By: Robin Ford Wallace, Reporter
is at the Dade County Library every day it’s open, and if you’re partway
through passing your GED high school equivalency test, she wants you there,
“The new test
comes out January 2014, which means those people who have taken the test and
have not passed all five parts need to get all five parts taken and passed
before January 2014, because once that new test comes out, all old test scores
will go away,” she said.
people like that not just in Dade but all through Georgia, said Ms. Blevins.
“They think, I have time, I have time, I have time,” said Ms. Blevins. “Well,
time’s ticking down now.”
passed some but not completed all of the GED sections, failing to finish up
before yearend will lose you not only your effort but the money you paid to
take the test, she warns.
previously a special education teacher for Dade County Schools, has for the
past 18 years been the county’s GED and adult education instructor. Now, by the
way, she has a new title, lead teacher and site manager for Dade and Walker, so
she’ll be coordinating with Walker teachers as well as looking after her own
students here in Dade.
officially stands for general educational development, is administered in Dade
and Walker by Georgia Northwestern Technical College, formerly Walker Tech, and
Ms. Blevins is employed by GNTC as opposed to the Dade County Board of
But she is
careful to specify there is no competition between the two. “I don’t want
anyone to drop out,” she said. “I want them to graduate. We’re not here to take
students from the high school.”
In Dade County,
though, despite increasing graduation rates, many students still do drop out,
and GED is there to make sure those students still have a path to a high school
education and further.
Many of the
students Ms. Blevins tutors, especially during the day, are still of an age to
attend high school, but going back to classes is not necessarily an option, she
said. “There’s reasons,” she said. They may have gotten kicked out, or they may
have gotten a job or be raising a child.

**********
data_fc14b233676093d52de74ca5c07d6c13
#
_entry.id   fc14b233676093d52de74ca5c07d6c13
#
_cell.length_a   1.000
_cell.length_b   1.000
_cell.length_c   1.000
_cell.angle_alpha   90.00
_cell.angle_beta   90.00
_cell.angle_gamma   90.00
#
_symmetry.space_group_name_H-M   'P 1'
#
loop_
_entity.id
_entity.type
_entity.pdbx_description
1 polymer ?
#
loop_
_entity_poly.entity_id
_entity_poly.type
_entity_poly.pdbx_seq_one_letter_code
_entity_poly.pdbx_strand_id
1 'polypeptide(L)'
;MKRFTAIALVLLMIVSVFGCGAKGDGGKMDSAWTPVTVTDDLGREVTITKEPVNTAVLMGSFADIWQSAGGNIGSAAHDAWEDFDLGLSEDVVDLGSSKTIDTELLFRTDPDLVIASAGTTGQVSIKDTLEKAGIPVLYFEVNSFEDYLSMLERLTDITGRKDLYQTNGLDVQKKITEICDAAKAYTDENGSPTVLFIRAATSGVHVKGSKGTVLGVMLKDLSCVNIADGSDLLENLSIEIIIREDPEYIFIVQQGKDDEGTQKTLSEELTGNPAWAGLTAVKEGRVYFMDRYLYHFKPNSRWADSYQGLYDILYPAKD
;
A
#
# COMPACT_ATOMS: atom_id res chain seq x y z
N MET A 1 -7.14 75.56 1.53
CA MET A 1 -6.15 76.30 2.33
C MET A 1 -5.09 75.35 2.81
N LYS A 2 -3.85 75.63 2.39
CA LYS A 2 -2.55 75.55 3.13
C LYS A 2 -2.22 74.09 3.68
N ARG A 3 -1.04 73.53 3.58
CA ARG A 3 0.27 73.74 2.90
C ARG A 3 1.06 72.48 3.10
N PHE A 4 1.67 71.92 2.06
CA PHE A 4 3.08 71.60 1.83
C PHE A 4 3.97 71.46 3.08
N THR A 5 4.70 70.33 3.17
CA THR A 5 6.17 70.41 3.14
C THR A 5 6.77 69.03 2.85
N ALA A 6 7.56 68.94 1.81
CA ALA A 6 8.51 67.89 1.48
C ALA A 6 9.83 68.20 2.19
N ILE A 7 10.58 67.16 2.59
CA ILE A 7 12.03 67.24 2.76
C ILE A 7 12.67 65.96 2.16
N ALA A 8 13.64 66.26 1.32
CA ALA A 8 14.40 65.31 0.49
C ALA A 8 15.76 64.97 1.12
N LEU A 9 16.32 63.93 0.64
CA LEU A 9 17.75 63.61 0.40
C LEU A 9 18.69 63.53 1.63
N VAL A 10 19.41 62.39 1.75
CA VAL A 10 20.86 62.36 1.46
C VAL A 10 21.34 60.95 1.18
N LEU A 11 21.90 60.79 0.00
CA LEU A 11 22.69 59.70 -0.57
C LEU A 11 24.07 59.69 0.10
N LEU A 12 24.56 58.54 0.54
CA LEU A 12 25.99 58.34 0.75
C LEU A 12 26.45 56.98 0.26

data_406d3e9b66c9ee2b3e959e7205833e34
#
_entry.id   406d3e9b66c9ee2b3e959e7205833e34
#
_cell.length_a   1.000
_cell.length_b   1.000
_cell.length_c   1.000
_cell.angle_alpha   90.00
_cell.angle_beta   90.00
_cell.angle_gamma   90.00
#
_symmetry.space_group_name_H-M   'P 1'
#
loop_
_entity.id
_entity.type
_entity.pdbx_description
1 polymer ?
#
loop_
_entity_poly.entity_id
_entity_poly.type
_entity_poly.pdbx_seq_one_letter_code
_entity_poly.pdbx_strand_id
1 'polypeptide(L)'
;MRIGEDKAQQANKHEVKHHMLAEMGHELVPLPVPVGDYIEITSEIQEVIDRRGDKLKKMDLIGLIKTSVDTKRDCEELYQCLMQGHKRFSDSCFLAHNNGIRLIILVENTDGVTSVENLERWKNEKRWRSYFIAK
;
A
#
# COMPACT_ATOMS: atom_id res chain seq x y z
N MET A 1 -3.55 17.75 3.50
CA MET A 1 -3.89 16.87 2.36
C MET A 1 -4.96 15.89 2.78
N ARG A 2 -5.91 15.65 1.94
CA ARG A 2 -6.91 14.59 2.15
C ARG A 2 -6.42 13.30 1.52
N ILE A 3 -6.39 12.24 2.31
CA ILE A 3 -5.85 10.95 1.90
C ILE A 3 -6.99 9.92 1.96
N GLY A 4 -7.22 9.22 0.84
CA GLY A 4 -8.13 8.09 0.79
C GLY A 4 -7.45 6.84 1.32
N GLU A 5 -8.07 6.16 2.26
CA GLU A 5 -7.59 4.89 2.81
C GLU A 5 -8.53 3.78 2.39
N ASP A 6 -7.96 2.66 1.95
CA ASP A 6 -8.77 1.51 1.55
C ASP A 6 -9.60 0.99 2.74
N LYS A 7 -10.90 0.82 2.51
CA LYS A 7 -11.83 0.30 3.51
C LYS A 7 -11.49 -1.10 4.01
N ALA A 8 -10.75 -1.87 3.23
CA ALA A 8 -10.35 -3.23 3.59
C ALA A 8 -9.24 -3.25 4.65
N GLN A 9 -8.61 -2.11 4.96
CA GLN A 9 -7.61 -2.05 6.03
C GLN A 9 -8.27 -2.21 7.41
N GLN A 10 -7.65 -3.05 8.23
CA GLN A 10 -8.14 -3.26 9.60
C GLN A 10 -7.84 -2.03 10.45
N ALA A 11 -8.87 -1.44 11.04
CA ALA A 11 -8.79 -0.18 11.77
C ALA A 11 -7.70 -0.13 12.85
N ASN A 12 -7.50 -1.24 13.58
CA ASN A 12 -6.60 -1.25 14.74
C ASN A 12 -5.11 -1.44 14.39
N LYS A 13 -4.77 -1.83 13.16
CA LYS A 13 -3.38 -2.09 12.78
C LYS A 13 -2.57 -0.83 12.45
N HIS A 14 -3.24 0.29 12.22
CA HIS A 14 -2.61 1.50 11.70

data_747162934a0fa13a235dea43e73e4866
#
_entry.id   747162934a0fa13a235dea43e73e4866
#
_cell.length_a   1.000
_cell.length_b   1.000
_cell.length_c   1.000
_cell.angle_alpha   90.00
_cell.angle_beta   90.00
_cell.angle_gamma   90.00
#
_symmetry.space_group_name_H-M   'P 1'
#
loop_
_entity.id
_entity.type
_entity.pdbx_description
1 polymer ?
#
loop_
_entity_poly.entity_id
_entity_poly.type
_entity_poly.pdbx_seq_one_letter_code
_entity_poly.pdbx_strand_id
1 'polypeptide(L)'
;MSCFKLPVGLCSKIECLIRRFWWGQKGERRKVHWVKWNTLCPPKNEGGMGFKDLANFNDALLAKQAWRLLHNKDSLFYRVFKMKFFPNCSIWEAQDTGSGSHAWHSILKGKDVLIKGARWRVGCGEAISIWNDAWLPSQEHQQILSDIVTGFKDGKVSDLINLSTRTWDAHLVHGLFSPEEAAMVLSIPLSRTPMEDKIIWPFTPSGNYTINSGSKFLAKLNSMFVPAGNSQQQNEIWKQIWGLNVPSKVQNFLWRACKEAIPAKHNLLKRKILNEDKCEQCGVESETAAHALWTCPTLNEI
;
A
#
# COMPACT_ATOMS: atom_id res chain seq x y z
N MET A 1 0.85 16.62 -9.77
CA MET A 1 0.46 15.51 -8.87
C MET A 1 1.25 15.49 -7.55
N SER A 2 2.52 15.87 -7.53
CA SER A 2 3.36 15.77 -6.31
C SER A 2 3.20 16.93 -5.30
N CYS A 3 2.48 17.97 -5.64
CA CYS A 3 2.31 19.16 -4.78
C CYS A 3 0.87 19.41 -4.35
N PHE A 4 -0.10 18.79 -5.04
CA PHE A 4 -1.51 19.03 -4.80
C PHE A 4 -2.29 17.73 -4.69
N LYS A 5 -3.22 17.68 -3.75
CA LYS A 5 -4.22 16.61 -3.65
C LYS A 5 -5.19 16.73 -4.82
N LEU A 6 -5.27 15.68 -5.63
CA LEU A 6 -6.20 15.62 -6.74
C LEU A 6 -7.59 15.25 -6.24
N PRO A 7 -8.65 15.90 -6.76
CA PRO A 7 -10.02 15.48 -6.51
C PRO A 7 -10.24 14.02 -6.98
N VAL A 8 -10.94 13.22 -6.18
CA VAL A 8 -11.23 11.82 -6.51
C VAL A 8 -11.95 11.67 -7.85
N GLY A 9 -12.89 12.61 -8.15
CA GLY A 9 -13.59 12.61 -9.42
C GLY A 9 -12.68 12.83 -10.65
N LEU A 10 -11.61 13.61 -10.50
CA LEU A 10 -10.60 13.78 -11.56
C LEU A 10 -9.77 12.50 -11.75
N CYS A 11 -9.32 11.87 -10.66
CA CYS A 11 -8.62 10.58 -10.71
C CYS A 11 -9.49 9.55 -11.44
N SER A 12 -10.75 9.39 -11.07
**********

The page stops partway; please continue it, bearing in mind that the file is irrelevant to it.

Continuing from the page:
“Some of them,
it’s not for them,” said Ms. Blevins. “Life happens, and I work with their work
schedules as much as I can, for my students who have jobs, and that’s why we
have the evening classes on Monday, Tuesday and Thursday.”
still teaches GED students at the Dade Senior Center on Highway 11 South on the
days the library is closed, but she’s noticed an upswing in attendance since
she began tutoring at the library. She thinks that’s not just because the
library is centrally located on the Trenton town square but also because it’s
near Dade Elementary, making it convenient for parents with children enrolled
But not all the
students are adolescents or young parents, says Ms. Blevins. They range from 16
all the way up to 40-something. She wishes she had more of those, said the
teacher, because she knows there are plenty out there.
come by and sign up at any time, said Ms. Blevins. “We start with an assessment
with our students to get a grade level in reading, math and language, which are
the three main areas on the GED,” she said.
There is also a
science section and a social studies component, and a language arts writing
part that includes an essay. “We do a first writing and it’s real simple,” said
Ms. Blevins. “Just write a paragraph or something and tell me something about
you. What do you like? What do you not like? What are your hobbies? And we go
from there and we individualize the plan to the student’s needs.”
are ready to take the test right away, said Ms. Blevins, while others need to
brush up on basic skills. Some sections are self-directed, but she usually
finds herself sitting down with students one-on-one in math. “We start with
their weakest subject and work our way up,” said Ms. Blevins.
GED classes are
free to students – the program is financed through state and federal funds –
but there is a fee for the test, $160 at present and Ms. Blevins doesn’t know
how much after January. “But things never get cheaper,” she said.
The test is
computerized and takes all day, right at eight hours with several little
breaks, says Ms. Blevins. Students who fail one or more sections get a second
crack at the test free. After that there is a $32 fee.
The test is
given at GNTC a couple of times a week, or students may choose to drive to
Dalton or Rome. Scheduling is looser if
a student just needs to complete one section. “That’s the good thing about it
being on the computer is, like if they just need the math, they don’t have to
go in at 8 o’clock in the morning when everybody’s ready to start the test,”
said Ms. Blevins. “They can go in at 10:30.”
But now is the
time to go ahead and “get R done,” says Ms. Blevins, because: “On Dec. 31, when
the clock strikes midnight, all old test scores are erased from the
information on GED in Dade, readers may call (706) 657-2205 or (423) 902-7978.